Yeah, but is that limit indexed to inflation??? ;-)

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Re: I-bond inflation irony?

Post by Mel Lindauer » Sun Nov 05, 2017 8:49 am

aj76er wrote:
Sat Nov 04, 2017 10:57 pm
My cynical side says that by not raising purchase limits, the treasury is trying to slowly phase out IBonds
Here's a Forbes column I wrote on this topic some time ago, speculating that Treasury wanted to phase out Savings Bonds.

https://www.forbes.com/sites/theboglehe ... 0ee06e2a8d
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Re: I-bond inflation irony?

Post by Valuethinker » Sun Nov 05, 2017 9:14 am

overthought wrote:
Sat Nov 04, 2017 8:28 pm
So I've been learning about I-bonds after being exposed to them on these forums, and they look like a great way to protect money from inflation. However, I find it a bit ironic that an instrument designed to protect against inflation has an annual purchase limit that is not adjusted for inflation. So the amount of real dollars I can protect from inflation with I-bonds actually shrinks each year due to inflation, and the more useful a hedge I-bonds turns out to be, the worse that shrinkage would be as well?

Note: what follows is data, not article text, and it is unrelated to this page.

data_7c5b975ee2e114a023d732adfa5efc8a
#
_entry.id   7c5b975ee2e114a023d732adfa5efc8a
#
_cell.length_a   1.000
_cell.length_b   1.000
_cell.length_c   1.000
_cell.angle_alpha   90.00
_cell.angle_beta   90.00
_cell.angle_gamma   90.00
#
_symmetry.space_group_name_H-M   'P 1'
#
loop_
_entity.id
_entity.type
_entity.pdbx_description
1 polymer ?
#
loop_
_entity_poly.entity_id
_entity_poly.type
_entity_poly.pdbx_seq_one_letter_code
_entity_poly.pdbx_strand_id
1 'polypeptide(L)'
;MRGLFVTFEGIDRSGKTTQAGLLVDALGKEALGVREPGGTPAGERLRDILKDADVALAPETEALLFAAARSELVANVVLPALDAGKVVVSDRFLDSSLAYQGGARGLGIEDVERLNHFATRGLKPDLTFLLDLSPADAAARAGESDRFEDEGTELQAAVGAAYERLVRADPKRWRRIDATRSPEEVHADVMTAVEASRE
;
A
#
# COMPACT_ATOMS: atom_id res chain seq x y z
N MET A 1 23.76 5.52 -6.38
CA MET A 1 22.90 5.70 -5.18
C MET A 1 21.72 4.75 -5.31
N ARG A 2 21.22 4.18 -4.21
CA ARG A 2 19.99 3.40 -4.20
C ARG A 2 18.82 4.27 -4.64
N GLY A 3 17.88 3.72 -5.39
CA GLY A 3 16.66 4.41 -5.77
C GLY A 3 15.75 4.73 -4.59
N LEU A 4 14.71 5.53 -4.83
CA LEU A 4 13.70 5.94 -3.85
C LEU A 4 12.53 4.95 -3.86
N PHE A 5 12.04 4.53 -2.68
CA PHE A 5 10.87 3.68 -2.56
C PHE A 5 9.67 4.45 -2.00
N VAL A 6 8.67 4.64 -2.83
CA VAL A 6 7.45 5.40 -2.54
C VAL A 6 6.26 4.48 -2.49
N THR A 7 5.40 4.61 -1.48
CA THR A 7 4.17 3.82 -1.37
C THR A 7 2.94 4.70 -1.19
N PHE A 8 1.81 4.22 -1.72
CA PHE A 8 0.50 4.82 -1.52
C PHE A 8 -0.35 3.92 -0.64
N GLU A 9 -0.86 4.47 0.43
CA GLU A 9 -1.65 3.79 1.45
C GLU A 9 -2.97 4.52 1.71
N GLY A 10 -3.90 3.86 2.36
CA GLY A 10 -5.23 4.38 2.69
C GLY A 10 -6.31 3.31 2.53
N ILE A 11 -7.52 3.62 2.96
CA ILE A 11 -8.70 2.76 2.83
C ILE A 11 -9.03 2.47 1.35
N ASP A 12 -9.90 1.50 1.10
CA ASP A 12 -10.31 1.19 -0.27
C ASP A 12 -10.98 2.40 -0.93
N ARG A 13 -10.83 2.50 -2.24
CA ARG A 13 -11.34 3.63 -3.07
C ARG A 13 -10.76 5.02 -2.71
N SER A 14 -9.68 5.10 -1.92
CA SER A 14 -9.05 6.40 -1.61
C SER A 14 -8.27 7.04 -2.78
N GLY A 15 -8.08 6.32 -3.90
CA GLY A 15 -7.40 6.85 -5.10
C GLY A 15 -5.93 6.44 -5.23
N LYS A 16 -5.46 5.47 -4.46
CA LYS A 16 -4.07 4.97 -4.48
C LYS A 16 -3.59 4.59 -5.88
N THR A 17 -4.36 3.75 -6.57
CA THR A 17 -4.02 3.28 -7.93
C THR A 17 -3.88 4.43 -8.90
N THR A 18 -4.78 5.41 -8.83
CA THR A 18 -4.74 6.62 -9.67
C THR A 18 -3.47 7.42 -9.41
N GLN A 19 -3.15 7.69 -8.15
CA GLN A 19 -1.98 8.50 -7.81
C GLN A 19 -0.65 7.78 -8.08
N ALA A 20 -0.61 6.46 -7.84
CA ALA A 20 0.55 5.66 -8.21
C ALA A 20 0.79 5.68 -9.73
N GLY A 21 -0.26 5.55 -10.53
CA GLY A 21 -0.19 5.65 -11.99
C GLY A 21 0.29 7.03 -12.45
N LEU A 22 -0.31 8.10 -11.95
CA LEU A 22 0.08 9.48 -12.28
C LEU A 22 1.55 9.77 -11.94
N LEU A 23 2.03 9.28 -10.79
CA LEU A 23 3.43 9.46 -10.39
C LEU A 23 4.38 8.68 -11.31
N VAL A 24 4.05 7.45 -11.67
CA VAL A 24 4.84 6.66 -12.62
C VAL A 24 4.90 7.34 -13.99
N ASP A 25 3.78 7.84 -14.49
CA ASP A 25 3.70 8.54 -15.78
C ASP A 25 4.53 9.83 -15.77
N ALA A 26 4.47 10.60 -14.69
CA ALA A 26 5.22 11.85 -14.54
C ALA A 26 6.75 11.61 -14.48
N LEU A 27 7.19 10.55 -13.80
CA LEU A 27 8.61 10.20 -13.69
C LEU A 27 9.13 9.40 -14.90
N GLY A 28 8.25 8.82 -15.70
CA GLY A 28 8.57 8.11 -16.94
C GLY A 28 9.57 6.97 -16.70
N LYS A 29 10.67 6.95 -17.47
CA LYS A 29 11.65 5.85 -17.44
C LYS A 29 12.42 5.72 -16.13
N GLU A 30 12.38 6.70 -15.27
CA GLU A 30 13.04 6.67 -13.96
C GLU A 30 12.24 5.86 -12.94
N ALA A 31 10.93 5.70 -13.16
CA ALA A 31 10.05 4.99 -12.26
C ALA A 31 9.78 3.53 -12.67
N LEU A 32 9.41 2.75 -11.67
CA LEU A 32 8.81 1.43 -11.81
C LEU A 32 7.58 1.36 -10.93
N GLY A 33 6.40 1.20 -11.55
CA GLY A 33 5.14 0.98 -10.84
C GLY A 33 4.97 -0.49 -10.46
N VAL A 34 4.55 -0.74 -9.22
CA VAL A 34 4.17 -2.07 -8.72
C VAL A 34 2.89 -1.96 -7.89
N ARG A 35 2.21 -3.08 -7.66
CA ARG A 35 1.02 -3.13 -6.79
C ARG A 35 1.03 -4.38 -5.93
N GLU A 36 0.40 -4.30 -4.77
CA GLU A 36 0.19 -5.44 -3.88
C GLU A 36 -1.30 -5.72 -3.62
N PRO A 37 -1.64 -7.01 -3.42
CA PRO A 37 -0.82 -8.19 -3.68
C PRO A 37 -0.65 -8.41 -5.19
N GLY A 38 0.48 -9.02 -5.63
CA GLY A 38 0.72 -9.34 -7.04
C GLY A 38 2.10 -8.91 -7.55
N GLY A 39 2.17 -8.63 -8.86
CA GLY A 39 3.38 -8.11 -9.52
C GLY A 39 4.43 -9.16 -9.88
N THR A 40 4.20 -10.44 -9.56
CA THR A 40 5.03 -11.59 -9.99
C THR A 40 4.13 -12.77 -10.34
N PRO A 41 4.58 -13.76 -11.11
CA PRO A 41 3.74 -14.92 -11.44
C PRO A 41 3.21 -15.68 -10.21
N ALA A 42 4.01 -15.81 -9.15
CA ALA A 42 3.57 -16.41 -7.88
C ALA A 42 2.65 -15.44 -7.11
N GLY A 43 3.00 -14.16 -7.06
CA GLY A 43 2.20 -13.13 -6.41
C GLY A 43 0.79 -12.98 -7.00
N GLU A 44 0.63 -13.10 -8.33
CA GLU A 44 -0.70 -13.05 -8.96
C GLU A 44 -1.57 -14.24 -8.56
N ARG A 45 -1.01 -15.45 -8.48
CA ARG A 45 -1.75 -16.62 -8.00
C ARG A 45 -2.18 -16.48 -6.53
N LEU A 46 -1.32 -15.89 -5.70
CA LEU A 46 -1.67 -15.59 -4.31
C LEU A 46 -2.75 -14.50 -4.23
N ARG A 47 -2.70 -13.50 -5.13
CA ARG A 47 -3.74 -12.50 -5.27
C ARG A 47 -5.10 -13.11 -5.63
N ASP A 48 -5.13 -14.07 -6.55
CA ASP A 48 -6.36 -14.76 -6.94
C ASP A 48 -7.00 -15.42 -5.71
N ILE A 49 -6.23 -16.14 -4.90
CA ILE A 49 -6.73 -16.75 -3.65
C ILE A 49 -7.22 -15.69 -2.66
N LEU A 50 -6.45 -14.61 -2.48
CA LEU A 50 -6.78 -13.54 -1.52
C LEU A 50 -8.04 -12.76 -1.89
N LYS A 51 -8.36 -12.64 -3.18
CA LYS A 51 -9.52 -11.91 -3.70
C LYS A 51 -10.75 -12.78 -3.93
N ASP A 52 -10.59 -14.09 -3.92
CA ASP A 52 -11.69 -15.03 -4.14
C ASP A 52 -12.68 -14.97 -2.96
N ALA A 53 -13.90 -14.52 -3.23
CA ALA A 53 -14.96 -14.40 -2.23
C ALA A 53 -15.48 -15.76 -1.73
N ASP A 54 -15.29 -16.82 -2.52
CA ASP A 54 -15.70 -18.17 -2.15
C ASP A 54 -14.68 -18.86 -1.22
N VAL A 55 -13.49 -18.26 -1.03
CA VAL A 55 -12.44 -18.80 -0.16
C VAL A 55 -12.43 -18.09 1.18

Am I missing something here?

(I know the Treasury occasionally adjusts the annual limit, but I have the impression that those changes are rather arbitrary, not something methodical meant to counter inflation)
It's a given that other, private sector, providers of savings and investment products will lobby the US Congress and Administration against these. They see it as unfair competition for savings (and in truth, they are correct in one sense).